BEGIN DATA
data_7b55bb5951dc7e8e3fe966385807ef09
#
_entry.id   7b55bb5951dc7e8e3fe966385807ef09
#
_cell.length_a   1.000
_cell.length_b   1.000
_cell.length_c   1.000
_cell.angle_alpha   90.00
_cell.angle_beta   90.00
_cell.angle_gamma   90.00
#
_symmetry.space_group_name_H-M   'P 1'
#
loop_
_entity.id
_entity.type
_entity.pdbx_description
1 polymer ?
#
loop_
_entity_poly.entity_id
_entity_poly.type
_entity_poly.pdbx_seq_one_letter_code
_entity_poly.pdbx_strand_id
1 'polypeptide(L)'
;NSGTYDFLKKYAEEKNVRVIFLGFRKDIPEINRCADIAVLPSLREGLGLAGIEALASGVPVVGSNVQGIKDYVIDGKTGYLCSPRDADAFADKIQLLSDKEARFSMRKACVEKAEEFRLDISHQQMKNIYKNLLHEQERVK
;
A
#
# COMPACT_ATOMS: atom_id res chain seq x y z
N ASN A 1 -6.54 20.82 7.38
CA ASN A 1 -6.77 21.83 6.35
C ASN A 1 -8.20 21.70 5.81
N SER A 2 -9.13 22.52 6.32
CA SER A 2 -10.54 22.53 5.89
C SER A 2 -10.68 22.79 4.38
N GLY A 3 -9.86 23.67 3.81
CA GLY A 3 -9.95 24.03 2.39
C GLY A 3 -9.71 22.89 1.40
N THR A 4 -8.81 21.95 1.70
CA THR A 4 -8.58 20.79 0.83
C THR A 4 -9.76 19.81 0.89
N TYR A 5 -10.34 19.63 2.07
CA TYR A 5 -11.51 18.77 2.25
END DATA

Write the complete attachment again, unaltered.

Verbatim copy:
data_7b55bb5951dc7e8e3fe966385807ef09
#
_entry.id   7b55bb5951dc7e8e3fe966385807ef09
#
_cell.length_a   1.000
_cell.length_b   1.000
_cell.length_c   1.000
_cell.angle_alpha   90.00
_cell.angle_beta   90.00
_cell.angle_gamma   90.00
#
_symmetry.space_group_name_H-M   'P 1'
#
loop_
_entity.id
_entity.type
_entity.pdbx_description
1 polymer ?
#
loop_
_entity_poly.entity_id
_entity_poly.type
_entity_poly.pdbx_seq_one_letter_code
_entity_poly.pdbx_strand_id
1 'polypeptide(L)'
;NSGTYDFLKKYAEEKNVRVIFLGFRKDIPEINRCADIAVLPSLREGLGLAGIEALASGVPVVGSNVQGIKDYVIDGKTGYLCSPRDADAFADKIQLLSDKEARFSMRKACVEKAEEFRLDISHQQMKNIYKNLLHEQERVK
;
A
#
# COMPACT_ATOMS: atom_id res chain seq x y z
N ASN A 1 -6.54 20.82 7.38
CA ASN A 1 -6.77 21.83 6.35
C ASN A 1 -8.20 21.70 5.81
N SER A 2 -9.13 22.52 6.32
CA SER A 2 -10.54 22.53 5.89
C SER A 2 -10.68 22.79 4.38
N GLY A 3 -9.86 23.67 3.81
CA GLY A 3 -9.95 24.03 2.39
C GLY A 3 -9.71 22.89 1.40
N THR A 4 -8.81 21.95 1.70
CA THR A 4 -8.58 20.79 0.83
C THR A 4 -9.76 19.81 0.89
N TYR A 5 -10.34 19.63 2.07
CA TYR A 5 -11.51 18.77 2.25